Etna was known in Roman times as Aetna, that possibly comes from the Greek word aitho (“to burn”).
The Arabs called the mountain Gibel Utlamat (“the mountain of fi re”); this name was later changed into Mons Gibel and subsequently Etna’s current local name Mongibello.
The mountain’s regular and often dramatic eruptions made it a major subject of interest for Classical mythologists and their later successors, who sought to explain its behaviour in terms of the various gods and giants that populated Roman and Greek legends. Aeolus, the king of the winds, was said to have imprisoned the winds in caves below Etna. The giant Typhon was confi ned under Etna, according to the poet Aeschylus, and was the cause of the mountain’s eruptions. Another giant, Enceladus, rebelled against the gods, was killed and was buried under Etna.
Hephaestus or Vulcan, the god of fi re and forge, was said to have had his forge under Etna and drove the fi re-demon Adranus out from the mountain. The Greek underworld, Tartarus, was supposed to be situated beneath Etna.
Villa del Casale
Villa del Casale is an old Roman Residence of Hunting. It was built between the late 3rd century BC and the early 4th century AD. The most remarkable feature of the villa is the fl oor, mainly consisting of mosaics which fortunately endured in excellent condition.
In 1997, Villa Romana del Casale was declared from Unesco inalienable heritage of Mankind, not only because it is an extraordinary and important Roman remain, dated at the end of the Roman Empire, but also because it represents the complex system of economic, social and cultural relations of the Mediterranean basin. It includes 48 rooms. Almost in every room it is possible to see the splendid mosaics made almost certainly by north African workers. Surely the best known picture is the one of the girls wearing Bikinis. It is situated in one of the rooms to the South of the peristyle.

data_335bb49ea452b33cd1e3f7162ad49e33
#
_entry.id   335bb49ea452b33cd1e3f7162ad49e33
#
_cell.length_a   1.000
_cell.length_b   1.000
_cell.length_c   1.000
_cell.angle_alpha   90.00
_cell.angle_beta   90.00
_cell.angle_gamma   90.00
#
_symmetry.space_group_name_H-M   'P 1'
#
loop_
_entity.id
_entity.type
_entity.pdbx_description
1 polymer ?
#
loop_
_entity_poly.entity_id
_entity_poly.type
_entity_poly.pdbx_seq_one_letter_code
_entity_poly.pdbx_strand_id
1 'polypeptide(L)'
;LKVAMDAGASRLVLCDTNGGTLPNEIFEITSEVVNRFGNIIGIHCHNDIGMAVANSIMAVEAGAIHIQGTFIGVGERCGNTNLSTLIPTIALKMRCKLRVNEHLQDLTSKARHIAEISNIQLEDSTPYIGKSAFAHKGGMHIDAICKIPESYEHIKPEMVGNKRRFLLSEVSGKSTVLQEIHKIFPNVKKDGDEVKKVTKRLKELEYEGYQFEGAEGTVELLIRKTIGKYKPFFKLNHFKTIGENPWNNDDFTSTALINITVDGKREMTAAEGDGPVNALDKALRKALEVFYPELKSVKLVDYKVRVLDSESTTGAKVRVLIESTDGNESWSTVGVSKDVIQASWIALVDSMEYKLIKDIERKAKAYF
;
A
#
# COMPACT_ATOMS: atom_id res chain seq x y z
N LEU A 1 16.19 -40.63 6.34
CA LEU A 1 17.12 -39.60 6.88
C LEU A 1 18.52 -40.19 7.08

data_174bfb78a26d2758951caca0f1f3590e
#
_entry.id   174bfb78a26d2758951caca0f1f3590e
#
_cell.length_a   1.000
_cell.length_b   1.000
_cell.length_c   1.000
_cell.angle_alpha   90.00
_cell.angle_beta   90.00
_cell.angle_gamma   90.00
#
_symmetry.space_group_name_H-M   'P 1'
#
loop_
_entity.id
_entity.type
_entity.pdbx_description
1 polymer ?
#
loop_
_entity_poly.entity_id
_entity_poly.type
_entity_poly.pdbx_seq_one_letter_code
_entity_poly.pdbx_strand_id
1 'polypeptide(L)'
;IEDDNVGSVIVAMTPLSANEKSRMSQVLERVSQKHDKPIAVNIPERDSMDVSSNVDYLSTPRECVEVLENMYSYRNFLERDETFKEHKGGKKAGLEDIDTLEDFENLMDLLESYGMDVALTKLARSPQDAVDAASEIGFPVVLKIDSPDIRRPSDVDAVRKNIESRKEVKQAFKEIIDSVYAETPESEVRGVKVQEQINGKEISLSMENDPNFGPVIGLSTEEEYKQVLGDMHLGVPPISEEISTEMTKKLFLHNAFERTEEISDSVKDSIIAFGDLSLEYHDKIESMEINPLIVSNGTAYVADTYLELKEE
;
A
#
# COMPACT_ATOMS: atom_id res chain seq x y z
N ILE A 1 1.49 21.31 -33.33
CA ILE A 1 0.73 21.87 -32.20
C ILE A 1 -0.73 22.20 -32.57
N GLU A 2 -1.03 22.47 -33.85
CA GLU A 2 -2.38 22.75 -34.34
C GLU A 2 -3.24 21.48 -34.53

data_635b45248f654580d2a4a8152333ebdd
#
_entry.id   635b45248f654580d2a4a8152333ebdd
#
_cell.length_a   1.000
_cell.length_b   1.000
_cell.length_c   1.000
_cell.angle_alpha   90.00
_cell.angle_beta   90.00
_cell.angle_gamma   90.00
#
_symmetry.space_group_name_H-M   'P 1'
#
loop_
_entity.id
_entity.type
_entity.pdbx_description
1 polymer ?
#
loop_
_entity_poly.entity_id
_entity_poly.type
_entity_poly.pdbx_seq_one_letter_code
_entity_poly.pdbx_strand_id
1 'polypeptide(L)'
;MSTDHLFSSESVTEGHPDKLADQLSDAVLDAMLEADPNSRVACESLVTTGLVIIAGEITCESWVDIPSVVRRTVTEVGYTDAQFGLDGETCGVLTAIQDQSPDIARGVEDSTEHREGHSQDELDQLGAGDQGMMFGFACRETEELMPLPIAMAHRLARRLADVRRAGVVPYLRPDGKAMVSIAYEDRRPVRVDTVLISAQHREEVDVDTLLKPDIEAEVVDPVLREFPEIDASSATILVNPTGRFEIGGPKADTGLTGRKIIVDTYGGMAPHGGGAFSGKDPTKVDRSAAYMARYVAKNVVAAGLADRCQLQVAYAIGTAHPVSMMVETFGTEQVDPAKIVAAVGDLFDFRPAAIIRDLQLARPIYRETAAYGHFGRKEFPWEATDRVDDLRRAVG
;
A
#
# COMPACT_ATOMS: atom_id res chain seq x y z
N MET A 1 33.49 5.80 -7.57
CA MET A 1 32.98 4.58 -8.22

Villa Romana del Casale
Open Everyday from 8.00 to 17.30 (winter) from 8.00 to 18.30 (summer)
Admission 2 Euros From 18 to 25 years old
4 Euros From 26
The naturalistic, historical, and artistic heritage of the area is of considerable importance. In a context characterized by harsh mountains facing the Sicilian sea, the human signs still represent the evidence of a millenary presence (Prehistory) which in some cases has been handed down in current activities. The territory is scattered with several religious buildings, monasteries, hermitages and churches, often isolated on the top of the mountains. Along the watercourses you will find abandoned mills which, together with the old farmsteads (the so-called “masserie”) often built on the more ancient ruins of Roman farmhouses, witness the ability of a culture to live in symbiosis with nature. In the Madonie there are the most ancient rocks of Sicily, dating back to the Triassic period. The several fossils of lamellibranchs, algae, and sponges found in the calcareous areas of the mountain chain are an evidence of it.